US 6048603 A
The cellulose fiber (tissue) product of the invention, such as a handkerchief or napkin, is made by combining at least two tissue plies cut into a desired format and connected to one another along a peripheral zone, and is characterized in that the plies are adhesively bonded along the perhipheral zone in such a manner that they evince a minimum delamination strength of 1 g/cm, and the peripheral zone is less than 50% of the total product surface.
1. A product comprising at least two superposed calendered creped tissue paper plies of a desired shape which are connected to one another along a peripheral zone of said plies by adhesive bonding in such manner that a minimum delamination strength of 1 g/cm is evinced; said peripheral zone being less than 50% of the total surface of said product and thus a central area more than 50% of the total surface of said product in said at least two superposed plies is present which is free of adhesive, and a sum of bonding areas between said plies is less than the area of said peripheral zone.
2. Product according to claim 1 wherein said adhesive bonding is present in said plies' entire periphery.
3. Product according to either claim 1 or claim 2 wherein said adhesive bonding is carried out in such manner that adhesive is deposited in spots discontinuously distributed over said peripheral zone.
4. Product according to either claim 1 or claim 2 further comprising embossing in said peripheral zone.
5. Product according to claim 3 further comprising embossing in said peripheral zone.
6. Product according to either claim 1 or claim 2 wherein at least two plies of said at least two plies have a different chemical and/or fibrous composition.
7. Product according to claim 6 wherein one of said at least two plies of said at least two plies contains an additive for improving wet strength.
8. Product according to claim 6 wherein one of said at least two plies of said at least two plies contains a softness-improving additive.
9. Product according to claim 7 wherein one of said at least two plies of said at least two plies contains a softness-improving additive.
10. Product according to claim 6 wherein said at least two plies of said at least two plies are made from different pulps.
11. Product according to claim 7 wherein said at least two plies of said at least two plies are made from different pulps.
12. Product according to claim 8 wherein said at least two plies of said at least two plies are made from different pulps.
13. Product according to claim 9 wherein said at least two plies of said at least two plies are made from different pulps.
This is a continuation of application Ser. No. 08/436,476 filed on May 23, 1995, abandoned, filed as PCT/FRO3/01146 on Nov. 22, 1993.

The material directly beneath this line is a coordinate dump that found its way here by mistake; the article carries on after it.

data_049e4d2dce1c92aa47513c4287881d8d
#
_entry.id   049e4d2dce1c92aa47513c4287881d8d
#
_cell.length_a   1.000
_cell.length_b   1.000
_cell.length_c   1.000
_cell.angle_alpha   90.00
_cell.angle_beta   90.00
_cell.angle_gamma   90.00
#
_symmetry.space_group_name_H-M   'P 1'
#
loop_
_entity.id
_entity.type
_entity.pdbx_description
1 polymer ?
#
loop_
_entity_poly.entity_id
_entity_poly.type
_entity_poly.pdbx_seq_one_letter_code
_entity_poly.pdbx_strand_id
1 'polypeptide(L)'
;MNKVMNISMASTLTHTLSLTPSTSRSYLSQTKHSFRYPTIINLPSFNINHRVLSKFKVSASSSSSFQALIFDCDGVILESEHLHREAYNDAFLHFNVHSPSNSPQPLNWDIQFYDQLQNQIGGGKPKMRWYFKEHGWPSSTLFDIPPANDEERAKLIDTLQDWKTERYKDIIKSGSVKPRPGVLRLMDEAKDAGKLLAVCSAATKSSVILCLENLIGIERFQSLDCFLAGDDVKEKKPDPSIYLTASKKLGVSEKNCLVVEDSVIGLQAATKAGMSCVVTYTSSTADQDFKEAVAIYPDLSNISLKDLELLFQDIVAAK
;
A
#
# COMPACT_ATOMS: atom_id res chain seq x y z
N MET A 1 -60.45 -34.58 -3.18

The invention concerns household paper and tissues and the manufacture of laminated, i.e., stratified, products composed of at least two plies, or cellulose wad, in particular for use as handkerchiefs, napkins and similar purposes.
Presently commercially sold paper handkerchiefs, also called "tissues", as a rule are boxed and composed of several creped and superposed paper sheets kept together by a peripheral mechanical link. This link is implemented by steel/steel or steel/paper embossing when the sheets are being made to pass between two mutually meshing cylinders. One cylinder comprises bosses and the other the matching recesses. In this manner, the sheets are locally shaped into zones constituting attachment points. A known repeat-pattern of embossing consists of a number of low, small-diameter pins which are tightly arrayed linearly with respect to one another or in the two directions of advance or the direction transverse to advance. Another known repeat-pattern of embossing consists of fine ridge-forming bars running tightly parallel to each other. Such linking is satisfactory when the density of the plies is moderate, namely about 10 to 20 g/m2, and when additive-free tissue is used.
However, this linkage mode entails a number of drawbacks:
the selection of the embossing patterns is limited since it is governed by the constraint that the plies hook into each other,
the linkage will be inoperative when paper is desired which evinces plies of different properties such as differential elongation among the plies, or is different in their chemical or fiber composition, for example, adding a loosening agent to make the paper softer is impossible since the plies will then not hook into each other,
embossing imparts roughness which is unpleasant when the tissue is used as a handkerchief.
The invention remedies these drawbacks by providing a product, such as a napkin or handkerchief, composed of a combination of at least two individual tissue plies or sheets cut into a desired form or shape and connected to one another along a peripheral zone in such a manner that the plies are adhesively bonded along the peripheral zone so that they present a minimum delamination strength of 1 g/cm, wherein the peripheral zone is less than 50% of the total surface of the product.
The bonding is implemented using any adhesive conventionally used for connecting tissue and household paper plies to one another, for example a polyvinyl alcohol in an aqueous medium.